Email marketing platforms have begun implementing new features and functionality, as well as providing informational resources, to assist customers concerned about compliance with the European Union’s GDPR.
And there appears to be some disagreement.
In response to widespread concern about GDPR compliance, email marketing platform MailChimp has begun offering what it refers to as “GDPR-friendly” forms and features, while Aweber, in a recent blog post about common myths around GDPR, appears to take aim at MailChimp.
In a blog post titled “6 myths about the GDPR and email marketing debunked,” last updated on 16th May, AWeber states, “another rumor floating around is that you need to add checkboxes to your signup forms in order to be GDPR compliant. Some are even calling these ‘GDPR-friendly signup forms’.
“This is false. Checkboxes are not required, and are completely optional. Nowhere in the GDPR does it state that you need to add checkboxes to your signup forms”.
According to a post on MailChimp’s blog, last updated on 11th May, “The GDPR says you must obtain freely given, specific, informed, and unambiguous consent from your contacts”.
According to recital 32 of GDPR, which is titled “conditions for consent”:
“Consent should be given by a clear affirmative act establishing a freely given, specific, informed and unambiguous indication of the data subject’s agreement to the processing of personal data relating to him or her, such as by a written statement, including by electronic means, or an oral statement.
It goes onto state, “This could include ticking a box when visiting an internet website…”
One question users are likely to have is, if a checkbox isn’t required for the purposes of obtaining consent ‘[through] a clear affirmative act’, then how do they obtain it?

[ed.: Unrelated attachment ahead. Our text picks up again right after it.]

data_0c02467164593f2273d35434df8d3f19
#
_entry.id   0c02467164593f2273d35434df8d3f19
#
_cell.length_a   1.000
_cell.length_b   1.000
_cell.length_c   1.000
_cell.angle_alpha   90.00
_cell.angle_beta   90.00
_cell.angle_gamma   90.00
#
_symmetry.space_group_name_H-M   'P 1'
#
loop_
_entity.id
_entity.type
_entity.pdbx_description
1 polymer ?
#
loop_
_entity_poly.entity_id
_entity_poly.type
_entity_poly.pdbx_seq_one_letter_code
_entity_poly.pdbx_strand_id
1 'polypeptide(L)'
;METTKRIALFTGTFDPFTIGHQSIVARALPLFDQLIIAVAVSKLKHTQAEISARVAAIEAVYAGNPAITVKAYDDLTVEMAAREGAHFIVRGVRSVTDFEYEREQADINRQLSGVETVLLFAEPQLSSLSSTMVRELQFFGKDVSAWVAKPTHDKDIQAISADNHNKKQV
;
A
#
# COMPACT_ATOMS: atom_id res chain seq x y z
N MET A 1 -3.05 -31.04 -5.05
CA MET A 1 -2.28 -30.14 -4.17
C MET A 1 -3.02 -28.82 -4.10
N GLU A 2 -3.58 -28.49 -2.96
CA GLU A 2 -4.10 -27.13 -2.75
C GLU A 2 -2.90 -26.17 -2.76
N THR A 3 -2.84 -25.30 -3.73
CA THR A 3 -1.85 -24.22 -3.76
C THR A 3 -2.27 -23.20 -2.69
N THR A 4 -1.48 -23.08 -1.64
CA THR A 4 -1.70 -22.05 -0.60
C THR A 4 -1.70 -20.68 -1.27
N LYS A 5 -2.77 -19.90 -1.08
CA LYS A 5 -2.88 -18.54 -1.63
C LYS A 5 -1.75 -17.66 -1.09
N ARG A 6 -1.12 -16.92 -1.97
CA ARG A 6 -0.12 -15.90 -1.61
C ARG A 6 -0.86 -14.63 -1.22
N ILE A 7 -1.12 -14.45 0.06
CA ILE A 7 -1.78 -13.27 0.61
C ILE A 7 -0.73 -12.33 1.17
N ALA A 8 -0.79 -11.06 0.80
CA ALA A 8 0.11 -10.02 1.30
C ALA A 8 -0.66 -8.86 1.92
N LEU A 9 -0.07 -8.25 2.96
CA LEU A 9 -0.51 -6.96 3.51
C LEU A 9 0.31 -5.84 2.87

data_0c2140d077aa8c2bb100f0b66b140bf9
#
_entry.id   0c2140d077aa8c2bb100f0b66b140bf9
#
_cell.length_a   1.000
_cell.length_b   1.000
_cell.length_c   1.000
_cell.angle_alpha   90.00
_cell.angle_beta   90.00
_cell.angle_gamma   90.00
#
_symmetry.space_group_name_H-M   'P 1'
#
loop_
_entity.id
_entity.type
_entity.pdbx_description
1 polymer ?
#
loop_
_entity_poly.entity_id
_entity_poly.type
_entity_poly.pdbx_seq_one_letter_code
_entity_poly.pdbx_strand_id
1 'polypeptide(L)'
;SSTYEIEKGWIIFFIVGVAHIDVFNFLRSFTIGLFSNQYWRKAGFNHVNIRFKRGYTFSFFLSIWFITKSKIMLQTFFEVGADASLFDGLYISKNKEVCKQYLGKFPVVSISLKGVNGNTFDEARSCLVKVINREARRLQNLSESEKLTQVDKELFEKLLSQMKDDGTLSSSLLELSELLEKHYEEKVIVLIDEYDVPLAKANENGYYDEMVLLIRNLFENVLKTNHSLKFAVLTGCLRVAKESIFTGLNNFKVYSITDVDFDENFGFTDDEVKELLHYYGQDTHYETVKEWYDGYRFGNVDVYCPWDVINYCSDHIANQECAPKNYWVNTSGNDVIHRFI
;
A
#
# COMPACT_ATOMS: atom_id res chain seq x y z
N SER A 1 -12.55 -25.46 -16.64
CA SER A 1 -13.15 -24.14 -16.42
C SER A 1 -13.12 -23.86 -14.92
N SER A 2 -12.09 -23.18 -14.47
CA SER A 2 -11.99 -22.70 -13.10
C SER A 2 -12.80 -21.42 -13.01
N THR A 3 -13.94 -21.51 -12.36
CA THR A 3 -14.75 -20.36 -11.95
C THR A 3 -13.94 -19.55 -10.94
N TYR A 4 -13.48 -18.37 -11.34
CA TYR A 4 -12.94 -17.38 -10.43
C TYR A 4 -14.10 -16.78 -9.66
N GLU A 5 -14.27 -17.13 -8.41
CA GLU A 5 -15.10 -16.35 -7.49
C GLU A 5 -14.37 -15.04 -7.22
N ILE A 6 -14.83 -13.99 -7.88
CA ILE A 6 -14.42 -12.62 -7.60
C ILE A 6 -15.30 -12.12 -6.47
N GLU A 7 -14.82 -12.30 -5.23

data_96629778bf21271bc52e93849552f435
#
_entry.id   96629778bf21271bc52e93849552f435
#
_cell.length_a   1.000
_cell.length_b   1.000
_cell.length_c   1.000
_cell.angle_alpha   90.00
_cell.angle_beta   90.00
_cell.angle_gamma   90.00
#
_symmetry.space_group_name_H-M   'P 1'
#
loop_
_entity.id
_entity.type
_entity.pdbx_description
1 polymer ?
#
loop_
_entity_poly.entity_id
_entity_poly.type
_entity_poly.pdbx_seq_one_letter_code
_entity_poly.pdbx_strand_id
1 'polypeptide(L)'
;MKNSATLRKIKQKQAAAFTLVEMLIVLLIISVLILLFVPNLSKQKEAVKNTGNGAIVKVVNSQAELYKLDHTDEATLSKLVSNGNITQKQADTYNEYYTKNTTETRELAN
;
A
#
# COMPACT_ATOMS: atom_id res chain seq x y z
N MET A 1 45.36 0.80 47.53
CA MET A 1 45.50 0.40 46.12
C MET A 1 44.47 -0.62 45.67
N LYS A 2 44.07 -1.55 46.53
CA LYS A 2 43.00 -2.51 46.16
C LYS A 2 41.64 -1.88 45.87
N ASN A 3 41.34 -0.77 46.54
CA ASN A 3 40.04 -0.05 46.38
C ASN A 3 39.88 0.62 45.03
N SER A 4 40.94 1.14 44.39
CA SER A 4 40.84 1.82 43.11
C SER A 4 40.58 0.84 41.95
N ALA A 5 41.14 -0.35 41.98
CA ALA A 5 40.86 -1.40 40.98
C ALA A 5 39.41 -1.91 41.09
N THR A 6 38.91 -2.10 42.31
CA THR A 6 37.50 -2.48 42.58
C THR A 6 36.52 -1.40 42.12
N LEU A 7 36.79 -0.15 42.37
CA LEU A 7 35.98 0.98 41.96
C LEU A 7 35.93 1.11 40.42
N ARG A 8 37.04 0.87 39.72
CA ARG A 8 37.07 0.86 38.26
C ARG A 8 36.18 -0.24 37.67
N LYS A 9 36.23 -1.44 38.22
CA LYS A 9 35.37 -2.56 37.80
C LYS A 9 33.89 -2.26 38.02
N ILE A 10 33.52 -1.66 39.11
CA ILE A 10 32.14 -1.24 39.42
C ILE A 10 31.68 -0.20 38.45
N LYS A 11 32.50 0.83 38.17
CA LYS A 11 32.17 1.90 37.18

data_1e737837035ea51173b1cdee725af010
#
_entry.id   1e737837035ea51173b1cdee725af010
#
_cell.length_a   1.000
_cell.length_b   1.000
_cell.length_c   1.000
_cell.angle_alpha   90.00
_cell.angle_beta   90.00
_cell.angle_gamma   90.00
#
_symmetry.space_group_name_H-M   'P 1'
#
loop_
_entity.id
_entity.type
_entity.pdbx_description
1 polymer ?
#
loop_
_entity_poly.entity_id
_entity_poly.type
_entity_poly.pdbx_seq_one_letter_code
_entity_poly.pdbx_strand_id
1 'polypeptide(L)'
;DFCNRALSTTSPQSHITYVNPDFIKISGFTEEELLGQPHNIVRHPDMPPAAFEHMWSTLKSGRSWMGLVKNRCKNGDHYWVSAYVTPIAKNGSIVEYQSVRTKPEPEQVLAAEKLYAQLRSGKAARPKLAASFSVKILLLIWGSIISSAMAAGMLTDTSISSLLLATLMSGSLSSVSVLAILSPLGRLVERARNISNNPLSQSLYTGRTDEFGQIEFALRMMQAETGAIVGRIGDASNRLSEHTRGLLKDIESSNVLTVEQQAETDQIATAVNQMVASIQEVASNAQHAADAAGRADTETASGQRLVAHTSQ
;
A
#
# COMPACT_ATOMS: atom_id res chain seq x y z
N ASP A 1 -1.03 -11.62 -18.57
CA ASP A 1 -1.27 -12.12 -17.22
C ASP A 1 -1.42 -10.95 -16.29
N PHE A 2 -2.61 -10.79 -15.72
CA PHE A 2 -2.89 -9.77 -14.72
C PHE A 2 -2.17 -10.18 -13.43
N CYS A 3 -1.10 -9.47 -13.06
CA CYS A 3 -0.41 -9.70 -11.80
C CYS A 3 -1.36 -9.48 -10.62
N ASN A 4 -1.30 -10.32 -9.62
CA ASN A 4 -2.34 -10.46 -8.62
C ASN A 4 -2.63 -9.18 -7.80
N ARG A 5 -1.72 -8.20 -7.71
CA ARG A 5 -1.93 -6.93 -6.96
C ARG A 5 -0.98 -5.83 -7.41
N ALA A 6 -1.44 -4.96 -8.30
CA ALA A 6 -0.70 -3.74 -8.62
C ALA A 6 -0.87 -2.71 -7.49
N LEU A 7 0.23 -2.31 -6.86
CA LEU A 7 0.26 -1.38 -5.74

The two also appear to disagree on whether organizations need to reconfirm consent from existing subscribers.
According to MailChimp, “You’ll also need to collect GDPR-friendly consent from the contacts you already have. Send an email to everyone on your list that includes a link to update their settings”.
Meanwhile, AWeber states in its blog post, “One myth we see everywhere is the idea that you must have all of your subscribers reconfirm their consent in order to be compliant with the GDPR.
This is false. Sort of”.
It goes onto say, “It all depends on whether you can prove consent from your subscribers, or you have other lawful grounds for processing data, according to the GDPR” and “If you cannot prove consent for all of your existing subscribers, you should send a re-engagement email to obtain that consent”.
It then outlines a series of questions organizations should ask about their signup processes, including whether:
- They can prove consent;
- They clearly articulated what the data will be used for and what communications would be sent; and
- Subscribers can easily opt-out from further communications.
Needless to say, when email marketing platforms with legal teams differ over their interpretation of GDPR, or about how to obtain consent or what steps should be taken to ensure GDPR compliance, what hope do the organizations utilizing their tools have?